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xi First comes the Cape Cod walk. Past the private beach, past the houses, out to the bluff below the scraggly scrub oaks and toward the cluster of rocks where the cormorants gather. How many times have my feet padded along this sandy path? Hundreds, I think, until I do a little math, and realize the answer is thousands. Thousands of times, then. Occasionally as a child, often as teenager, daily as a young confused man fresh out of college, and then again for six years after the return from Colorado with my new wife. I would like to say I was loyal to the Cape walk when I headed west at thirty, that I pined for it. This would not be true. In Colorado I daily hiked a squiggly red line, heading straight up into the mountains—leading from the room I rented in the blue gingerbread cabin in Eldorado Springs, the hippie / biker / rock climber town where I’d landed—up into the sandstone flatirons that shot up in the sky like a ripple in the land’s carpet after the thousands of miles of flatness called the plains. Swifts carved the sky overhead. I stared at the nearly fluorescent lichen that glowed on the rocks hanging above me, stopped to splash my face with the cold creek water, crushed sage like smelling salts, and inhaled an odor that reminded me this was a whole new place. I had moved west directly from Worcester, Massachusetts, a town that was the opposite of Eldorado in every regard. I’d gone to Worcester with my companion of seven years, so that she could attend medical school, but I was not unfamiliar with the city, having grown up there. We did not move to the town proper, but just outside it, in part so that I could have daily access to the Wachusett Reservoir. There, only a few miles away from the border of that gray dying industrial town, I walked out to the hidden cove where I would pay my daily respects to a certain great blue heron. Cambridge lies an hour to the east of Worcester, but a world away. After Worcester, after six years in Colorado, after six years back on All My Walks out of place xii ecotone Cape Cod, my wife and I moved to Cambridge for a year (which, for what it’s worth, would make my total time spent in that town almost six years). I was there to teach and to wait for the birth of our daughter, but there was plenty of time each afternoon to walk down to the river. “Your beloved Charles,” my wife teased me, mocking my fondness for that snooty and sooty corridor of nature. But it was no joke. I did love the place. Sometimes I would mistakenly roust the black crowned night herons that roosted in the branches of trees on the banks, and they would explode into the air with slapping wings and guttural songs. These days I walk almost every day along the Cape Fear River in a town called Carolina Beach. Within the course of an hour I can pass through swamps, brackish marshes, fringe evergreen forests, and upland meadows. The day before yesterday I heard a rustle in the trees overhead, a sound I remembered from Cape Cod, and looked up to see dozens of cedar waxwings, feasting on the winter berries. We recently passed the six-year mark in North Carolina, and we think we might stay awhile. “To be in company, even with the best, is soon wearisome and dissipating .” I repeated this Thoreau quote to Rachel, the woman I would later move to Worcester with, during a walk we took together at the beginning of our relationship. She didn’t like it. It’s not that I mind walking with someone else—my wife and I frequently took the bluff walk together on Cape Cod and later walked along the Charles when she was pregnant—it is just that walking with a companion is something entirely different from a real walk. A real walk, a true walk, is quite the opposite of a social event. It is a chance...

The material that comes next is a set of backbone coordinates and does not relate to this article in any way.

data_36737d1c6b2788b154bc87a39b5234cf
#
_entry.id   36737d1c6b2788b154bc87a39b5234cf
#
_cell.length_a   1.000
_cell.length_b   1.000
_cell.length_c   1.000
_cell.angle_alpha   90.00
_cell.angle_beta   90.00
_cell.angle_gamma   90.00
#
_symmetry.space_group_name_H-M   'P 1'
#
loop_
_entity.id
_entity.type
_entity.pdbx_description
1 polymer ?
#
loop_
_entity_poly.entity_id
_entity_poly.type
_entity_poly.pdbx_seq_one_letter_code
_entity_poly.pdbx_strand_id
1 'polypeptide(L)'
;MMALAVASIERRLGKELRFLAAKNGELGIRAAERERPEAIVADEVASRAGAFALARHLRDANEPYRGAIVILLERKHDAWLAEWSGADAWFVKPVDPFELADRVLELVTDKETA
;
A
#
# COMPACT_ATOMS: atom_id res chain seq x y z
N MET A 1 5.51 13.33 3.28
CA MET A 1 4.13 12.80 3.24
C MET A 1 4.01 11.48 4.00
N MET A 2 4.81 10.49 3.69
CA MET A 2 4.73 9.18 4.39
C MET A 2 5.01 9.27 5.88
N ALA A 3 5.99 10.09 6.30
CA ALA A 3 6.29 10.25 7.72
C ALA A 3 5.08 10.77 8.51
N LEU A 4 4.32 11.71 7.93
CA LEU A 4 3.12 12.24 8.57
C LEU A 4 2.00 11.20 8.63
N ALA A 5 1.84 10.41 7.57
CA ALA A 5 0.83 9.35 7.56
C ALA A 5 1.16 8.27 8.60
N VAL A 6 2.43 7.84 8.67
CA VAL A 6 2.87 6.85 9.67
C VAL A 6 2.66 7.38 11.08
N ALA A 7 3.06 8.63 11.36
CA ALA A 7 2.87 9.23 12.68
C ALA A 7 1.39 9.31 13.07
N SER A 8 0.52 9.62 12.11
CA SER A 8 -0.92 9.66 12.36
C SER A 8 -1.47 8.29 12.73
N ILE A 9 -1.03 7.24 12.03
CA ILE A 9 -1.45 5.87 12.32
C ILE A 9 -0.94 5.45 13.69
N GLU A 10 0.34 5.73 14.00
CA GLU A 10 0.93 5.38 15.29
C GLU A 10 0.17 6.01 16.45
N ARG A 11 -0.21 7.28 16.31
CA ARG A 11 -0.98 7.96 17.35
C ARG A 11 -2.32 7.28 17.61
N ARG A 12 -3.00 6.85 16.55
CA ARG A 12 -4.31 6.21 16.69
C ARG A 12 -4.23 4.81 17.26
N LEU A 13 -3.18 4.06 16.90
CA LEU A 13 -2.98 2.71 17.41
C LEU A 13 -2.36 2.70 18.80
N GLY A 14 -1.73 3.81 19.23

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Additional Information

ISSN
2165-2651
Print ISSN
1553-1775
Pages
pp. XI-XVI
Launched on MUSE
2012-10-03
Open Access
No
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